An ‘at home’ study abroad experience

Julie Davies, Pamela Decker, and Diane-Gabrielle Tremblay discuss how the world comes to iaelyon School of Management for an international week every January.

As Edeltraud Hanappi-Egger noted in January’s Global Focus, internationalisation and the mindset of internationality are key for business school accreditations and rankings and valuable for individual students.

Yet the pendulum has swung towards anti-globalisation in a Trump era. In this article, we reflect on the multiple benefits of organising an annual international week on campus as a solution to reaching students for whom a study abroad experience is not an option.

Recreating studying abroad while staying put Nitin Nohria, Dean at Harvard Business School, has invested significantly this decade in requiring MBA students at the end of the spring term to participate in its FIELD (Field Immersion Experiences for Leadership Development) Global Immersion Programme (FGI). Student teams are sent into global markets for a week to develop a new product or service concept for global partner organisations. The FGI method is intended to complement Harvard’s signature case method.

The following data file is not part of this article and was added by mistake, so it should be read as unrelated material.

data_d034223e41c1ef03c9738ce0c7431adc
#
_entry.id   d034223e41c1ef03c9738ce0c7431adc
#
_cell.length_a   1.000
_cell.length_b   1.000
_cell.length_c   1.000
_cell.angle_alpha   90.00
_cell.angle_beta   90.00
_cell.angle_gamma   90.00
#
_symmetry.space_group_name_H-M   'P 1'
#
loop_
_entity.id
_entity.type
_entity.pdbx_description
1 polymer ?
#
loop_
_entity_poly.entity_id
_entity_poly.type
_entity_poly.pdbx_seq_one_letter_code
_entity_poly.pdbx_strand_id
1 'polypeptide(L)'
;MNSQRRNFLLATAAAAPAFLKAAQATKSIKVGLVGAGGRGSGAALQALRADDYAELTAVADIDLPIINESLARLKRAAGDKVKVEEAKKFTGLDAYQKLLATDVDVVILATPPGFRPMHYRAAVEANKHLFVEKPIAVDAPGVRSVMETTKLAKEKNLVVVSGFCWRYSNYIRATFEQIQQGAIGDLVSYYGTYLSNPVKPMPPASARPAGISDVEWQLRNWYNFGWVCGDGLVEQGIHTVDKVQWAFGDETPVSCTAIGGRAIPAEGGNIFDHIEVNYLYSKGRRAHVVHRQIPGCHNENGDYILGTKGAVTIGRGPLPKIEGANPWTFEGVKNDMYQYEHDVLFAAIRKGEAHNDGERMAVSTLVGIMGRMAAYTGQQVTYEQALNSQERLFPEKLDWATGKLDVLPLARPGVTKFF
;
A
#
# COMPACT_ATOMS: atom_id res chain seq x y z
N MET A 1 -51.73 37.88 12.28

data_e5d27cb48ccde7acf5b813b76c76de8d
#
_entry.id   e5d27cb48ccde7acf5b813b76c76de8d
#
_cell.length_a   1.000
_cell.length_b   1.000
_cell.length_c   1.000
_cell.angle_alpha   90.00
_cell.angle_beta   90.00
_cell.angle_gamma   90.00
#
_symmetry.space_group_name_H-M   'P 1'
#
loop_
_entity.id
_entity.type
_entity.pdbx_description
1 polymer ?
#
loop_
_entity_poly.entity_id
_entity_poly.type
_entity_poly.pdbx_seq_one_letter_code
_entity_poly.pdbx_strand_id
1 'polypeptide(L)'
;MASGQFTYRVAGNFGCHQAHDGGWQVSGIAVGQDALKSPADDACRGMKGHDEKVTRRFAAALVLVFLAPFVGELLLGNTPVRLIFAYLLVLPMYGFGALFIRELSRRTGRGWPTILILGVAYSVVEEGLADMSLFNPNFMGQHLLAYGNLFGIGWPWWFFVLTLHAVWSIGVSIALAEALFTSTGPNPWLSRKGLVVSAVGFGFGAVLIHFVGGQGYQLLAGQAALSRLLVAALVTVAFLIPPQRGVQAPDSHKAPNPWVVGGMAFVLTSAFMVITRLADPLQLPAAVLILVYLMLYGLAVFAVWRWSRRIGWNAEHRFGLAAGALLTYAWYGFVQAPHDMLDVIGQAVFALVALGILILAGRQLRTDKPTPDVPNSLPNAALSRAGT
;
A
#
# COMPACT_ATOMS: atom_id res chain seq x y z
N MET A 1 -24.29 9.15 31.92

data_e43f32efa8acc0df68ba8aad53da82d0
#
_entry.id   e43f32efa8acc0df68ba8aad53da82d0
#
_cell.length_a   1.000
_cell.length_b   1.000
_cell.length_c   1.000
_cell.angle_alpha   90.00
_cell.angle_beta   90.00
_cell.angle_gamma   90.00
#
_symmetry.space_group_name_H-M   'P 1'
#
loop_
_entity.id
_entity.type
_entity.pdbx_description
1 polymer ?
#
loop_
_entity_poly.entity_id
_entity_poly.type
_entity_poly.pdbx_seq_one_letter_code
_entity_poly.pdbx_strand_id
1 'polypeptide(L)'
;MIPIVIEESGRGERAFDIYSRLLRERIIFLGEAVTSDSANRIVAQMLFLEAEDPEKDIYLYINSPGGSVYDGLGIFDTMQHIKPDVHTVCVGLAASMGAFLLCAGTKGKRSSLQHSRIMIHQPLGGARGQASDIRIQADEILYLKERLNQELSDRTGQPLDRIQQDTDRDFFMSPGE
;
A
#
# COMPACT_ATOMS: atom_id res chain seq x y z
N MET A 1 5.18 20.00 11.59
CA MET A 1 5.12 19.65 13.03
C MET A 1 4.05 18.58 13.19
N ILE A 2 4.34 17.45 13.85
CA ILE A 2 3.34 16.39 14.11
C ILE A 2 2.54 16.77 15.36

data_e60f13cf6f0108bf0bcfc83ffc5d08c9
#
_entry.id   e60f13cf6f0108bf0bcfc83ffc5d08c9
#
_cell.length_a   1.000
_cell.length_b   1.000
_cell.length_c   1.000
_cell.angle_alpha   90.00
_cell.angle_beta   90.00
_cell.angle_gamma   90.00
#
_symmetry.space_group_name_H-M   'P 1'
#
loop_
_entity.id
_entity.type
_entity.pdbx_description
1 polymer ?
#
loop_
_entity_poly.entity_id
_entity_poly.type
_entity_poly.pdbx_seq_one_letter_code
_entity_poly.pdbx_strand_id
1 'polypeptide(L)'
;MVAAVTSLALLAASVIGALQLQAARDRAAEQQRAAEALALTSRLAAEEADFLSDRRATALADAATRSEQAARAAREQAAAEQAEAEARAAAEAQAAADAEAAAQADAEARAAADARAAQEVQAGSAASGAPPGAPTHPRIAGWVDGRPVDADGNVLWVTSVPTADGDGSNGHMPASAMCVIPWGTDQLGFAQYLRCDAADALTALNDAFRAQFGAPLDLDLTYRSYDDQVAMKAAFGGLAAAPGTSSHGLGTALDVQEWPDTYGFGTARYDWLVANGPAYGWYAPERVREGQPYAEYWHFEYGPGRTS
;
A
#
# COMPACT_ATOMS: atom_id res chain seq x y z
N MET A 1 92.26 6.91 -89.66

Clearly, though, few business schools can afford this level of investment. Indeed, not all business school students have the financial wherewithal, inclination, or personal circumstances to enable them to study abroad.

So, while some students relish study abroad opportunities and add multiple international internships to their CVs, others have little or nothing to illustrate the international mindset that business school accreditations and many employers require.

Beyond evidence amassed in business schools to showcase international orientations such as overseas faculty members, visiting faculty, international partnerships and cross-country research projects, how can business school leaders address the blind spots of those students at risk of graduating without exposure to any international study / work experience?

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